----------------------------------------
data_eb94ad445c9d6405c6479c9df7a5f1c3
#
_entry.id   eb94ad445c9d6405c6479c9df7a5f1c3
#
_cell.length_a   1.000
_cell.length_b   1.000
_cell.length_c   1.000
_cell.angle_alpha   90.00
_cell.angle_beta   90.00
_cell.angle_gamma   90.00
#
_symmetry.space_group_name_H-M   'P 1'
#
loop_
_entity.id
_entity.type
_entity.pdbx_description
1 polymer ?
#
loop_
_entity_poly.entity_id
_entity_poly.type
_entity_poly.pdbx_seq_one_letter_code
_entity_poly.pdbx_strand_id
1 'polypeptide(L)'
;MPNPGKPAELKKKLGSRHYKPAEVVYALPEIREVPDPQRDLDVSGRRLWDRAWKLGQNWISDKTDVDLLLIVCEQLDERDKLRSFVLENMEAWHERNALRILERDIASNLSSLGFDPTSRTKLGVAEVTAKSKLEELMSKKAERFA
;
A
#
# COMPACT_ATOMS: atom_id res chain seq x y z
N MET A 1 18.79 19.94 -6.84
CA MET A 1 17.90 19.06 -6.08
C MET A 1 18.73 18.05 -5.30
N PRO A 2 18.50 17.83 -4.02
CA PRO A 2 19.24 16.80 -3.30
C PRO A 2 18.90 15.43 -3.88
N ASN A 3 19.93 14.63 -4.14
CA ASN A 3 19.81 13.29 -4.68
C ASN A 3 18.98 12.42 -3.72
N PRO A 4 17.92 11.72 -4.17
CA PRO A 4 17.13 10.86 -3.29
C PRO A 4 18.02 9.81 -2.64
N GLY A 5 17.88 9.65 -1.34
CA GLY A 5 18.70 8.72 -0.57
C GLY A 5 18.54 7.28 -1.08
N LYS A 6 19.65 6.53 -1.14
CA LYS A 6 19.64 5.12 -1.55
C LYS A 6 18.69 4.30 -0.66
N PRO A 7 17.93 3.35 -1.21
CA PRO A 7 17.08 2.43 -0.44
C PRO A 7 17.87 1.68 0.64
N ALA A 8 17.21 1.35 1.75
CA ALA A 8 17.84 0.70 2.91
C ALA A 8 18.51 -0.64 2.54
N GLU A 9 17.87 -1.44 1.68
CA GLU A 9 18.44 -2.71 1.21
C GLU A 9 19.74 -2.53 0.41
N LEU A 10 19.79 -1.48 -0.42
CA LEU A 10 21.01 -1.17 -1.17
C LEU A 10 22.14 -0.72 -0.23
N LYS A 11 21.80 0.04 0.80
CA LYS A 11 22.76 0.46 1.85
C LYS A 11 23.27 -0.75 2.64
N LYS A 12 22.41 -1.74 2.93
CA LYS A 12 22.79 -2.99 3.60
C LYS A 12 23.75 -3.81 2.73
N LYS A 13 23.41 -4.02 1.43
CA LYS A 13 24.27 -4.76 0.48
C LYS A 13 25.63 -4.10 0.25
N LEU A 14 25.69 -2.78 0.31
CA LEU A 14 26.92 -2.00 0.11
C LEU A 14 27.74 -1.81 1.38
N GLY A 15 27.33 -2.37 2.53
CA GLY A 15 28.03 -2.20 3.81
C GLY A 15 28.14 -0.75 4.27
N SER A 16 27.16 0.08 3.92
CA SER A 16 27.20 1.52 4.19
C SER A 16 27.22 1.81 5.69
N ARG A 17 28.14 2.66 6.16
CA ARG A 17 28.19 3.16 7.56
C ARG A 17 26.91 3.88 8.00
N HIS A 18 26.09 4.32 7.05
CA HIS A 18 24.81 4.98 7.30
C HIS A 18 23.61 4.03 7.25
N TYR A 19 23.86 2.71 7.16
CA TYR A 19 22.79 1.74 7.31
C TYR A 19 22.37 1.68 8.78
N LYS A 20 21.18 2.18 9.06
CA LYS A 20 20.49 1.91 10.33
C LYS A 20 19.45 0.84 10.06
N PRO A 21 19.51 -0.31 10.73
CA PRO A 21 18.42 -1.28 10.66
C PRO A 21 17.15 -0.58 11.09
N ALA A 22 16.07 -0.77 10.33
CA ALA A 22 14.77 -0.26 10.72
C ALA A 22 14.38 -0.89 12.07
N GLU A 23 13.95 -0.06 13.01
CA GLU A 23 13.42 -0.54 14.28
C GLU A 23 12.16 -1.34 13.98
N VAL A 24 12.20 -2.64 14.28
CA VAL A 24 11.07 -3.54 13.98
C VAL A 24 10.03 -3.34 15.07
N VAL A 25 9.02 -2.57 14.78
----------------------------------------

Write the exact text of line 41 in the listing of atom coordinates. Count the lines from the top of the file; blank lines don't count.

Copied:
CA PRO A 4 17.13 10.86 -3.29